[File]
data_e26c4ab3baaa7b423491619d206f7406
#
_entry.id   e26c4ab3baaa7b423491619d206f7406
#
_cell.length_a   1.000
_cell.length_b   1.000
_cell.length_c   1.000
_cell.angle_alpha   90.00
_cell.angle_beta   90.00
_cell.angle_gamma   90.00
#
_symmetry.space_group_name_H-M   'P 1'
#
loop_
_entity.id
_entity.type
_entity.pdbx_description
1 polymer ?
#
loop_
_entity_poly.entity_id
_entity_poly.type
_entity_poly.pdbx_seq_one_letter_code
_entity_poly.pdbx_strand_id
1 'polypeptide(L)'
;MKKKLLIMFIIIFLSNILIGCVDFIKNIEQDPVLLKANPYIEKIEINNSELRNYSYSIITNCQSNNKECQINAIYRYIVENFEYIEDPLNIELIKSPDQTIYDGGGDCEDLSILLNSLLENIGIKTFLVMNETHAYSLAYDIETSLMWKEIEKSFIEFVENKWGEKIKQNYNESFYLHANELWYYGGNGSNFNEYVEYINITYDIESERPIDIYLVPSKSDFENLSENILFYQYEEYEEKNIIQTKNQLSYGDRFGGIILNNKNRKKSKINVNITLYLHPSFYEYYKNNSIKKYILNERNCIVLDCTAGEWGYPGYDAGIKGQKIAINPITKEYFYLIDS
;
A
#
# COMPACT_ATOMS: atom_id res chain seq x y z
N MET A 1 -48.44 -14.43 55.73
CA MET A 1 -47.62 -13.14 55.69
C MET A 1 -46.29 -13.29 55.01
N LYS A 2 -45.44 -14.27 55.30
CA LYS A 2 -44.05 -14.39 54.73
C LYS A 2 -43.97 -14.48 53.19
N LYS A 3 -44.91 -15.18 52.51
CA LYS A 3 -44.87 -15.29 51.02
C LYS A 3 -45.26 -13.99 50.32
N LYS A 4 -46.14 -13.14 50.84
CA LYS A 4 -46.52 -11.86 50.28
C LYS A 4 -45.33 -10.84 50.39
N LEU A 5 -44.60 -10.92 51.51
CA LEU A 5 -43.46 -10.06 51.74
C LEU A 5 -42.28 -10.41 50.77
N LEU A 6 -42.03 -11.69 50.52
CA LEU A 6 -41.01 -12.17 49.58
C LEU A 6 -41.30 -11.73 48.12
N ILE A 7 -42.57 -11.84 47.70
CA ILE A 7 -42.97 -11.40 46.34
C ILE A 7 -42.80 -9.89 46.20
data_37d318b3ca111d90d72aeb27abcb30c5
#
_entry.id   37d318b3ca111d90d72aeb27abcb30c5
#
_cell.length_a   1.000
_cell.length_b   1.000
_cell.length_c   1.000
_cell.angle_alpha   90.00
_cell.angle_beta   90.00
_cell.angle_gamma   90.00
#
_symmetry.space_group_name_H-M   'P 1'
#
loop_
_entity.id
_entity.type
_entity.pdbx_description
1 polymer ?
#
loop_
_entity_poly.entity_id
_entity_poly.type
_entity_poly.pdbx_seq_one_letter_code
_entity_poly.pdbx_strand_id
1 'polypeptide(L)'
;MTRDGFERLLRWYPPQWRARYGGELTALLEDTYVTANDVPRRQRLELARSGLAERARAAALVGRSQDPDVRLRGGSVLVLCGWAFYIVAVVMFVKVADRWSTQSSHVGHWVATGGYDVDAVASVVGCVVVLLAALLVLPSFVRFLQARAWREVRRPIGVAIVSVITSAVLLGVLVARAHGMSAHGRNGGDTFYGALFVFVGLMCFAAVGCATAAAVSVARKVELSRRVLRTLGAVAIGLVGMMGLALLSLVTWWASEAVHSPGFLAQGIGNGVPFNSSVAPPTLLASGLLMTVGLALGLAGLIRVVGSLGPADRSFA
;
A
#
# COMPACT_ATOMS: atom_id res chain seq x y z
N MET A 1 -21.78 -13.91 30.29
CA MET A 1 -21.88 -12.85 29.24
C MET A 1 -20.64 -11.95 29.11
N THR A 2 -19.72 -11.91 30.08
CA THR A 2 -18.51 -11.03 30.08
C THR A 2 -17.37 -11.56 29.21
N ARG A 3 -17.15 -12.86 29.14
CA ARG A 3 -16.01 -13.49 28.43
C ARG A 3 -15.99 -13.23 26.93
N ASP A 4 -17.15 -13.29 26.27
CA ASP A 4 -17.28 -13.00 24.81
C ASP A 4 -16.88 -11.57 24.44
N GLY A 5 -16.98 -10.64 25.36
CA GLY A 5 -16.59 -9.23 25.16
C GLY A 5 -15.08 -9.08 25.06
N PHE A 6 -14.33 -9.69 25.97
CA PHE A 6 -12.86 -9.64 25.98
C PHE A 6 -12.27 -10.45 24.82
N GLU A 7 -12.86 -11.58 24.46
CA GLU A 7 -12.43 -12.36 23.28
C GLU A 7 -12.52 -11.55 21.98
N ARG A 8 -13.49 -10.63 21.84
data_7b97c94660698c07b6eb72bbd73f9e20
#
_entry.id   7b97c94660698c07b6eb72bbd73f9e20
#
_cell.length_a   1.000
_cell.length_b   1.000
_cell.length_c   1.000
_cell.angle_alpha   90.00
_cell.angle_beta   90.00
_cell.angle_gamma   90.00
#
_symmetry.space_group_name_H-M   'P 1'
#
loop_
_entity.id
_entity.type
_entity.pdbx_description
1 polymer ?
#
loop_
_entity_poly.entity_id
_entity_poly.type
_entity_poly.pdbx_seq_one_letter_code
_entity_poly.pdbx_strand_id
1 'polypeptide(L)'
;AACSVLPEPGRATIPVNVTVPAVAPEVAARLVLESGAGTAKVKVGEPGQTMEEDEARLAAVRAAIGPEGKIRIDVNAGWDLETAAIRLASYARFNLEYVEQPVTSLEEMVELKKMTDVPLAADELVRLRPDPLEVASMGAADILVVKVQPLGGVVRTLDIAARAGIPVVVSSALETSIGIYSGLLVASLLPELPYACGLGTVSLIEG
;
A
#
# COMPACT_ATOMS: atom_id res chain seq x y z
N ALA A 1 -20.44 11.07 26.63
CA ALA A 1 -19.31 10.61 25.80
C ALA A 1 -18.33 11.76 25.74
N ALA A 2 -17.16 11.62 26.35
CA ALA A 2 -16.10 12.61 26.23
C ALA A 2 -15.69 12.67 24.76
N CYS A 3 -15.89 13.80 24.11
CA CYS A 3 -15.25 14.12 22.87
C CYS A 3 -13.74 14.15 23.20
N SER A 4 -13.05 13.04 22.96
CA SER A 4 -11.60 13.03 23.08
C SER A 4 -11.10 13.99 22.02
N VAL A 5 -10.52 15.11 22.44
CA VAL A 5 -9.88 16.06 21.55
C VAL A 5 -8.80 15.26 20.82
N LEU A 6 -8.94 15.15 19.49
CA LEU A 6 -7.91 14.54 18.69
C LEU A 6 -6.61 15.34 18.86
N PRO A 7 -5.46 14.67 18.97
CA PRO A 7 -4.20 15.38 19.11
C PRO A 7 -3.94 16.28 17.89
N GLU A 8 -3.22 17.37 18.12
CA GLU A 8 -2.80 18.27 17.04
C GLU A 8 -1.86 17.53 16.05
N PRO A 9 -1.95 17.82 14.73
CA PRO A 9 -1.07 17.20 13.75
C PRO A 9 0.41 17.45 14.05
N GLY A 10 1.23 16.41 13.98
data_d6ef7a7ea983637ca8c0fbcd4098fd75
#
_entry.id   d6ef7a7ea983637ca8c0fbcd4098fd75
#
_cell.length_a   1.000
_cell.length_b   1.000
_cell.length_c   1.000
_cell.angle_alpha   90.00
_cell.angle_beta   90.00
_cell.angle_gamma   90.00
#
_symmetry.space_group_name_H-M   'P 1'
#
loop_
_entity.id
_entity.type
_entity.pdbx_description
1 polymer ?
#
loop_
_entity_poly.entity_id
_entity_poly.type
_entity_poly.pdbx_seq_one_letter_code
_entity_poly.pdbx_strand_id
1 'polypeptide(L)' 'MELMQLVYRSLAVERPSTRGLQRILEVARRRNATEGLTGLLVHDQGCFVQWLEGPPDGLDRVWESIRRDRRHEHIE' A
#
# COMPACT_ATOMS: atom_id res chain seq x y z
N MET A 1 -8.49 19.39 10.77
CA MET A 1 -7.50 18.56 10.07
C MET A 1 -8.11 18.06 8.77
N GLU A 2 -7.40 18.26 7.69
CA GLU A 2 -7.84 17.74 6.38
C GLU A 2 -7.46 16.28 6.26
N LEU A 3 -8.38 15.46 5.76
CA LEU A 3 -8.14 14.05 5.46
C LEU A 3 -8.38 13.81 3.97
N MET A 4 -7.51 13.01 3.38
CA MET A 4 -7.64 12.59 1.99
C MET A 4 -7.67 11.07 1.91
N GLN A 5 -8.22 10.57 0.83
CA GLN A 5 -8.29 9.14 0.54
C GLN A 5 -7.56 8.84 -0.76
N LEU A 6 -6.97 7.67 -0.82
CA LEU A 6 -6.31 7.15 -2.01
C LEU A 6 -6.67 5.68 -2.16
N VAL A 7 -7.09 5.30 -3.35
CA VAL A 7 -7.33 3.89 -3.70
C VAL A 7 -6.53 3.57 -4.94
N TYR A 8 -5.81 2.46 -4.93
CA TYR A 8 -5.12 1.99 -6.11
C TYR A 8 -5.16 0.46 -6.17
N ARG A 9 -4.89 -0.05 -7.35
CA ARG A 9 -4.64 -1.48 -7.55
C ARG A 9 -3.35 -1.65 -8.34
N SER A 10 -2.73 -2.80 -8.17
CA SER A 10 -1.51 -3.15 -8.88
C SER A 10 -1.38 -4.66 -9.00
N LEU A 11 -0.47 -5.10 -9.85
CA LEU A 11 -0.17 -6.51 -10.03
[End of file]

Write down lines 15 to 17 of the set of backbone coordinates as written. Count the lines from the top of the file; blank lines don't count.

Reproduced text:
_entity.id
_entity.type
_entity.pdbx_description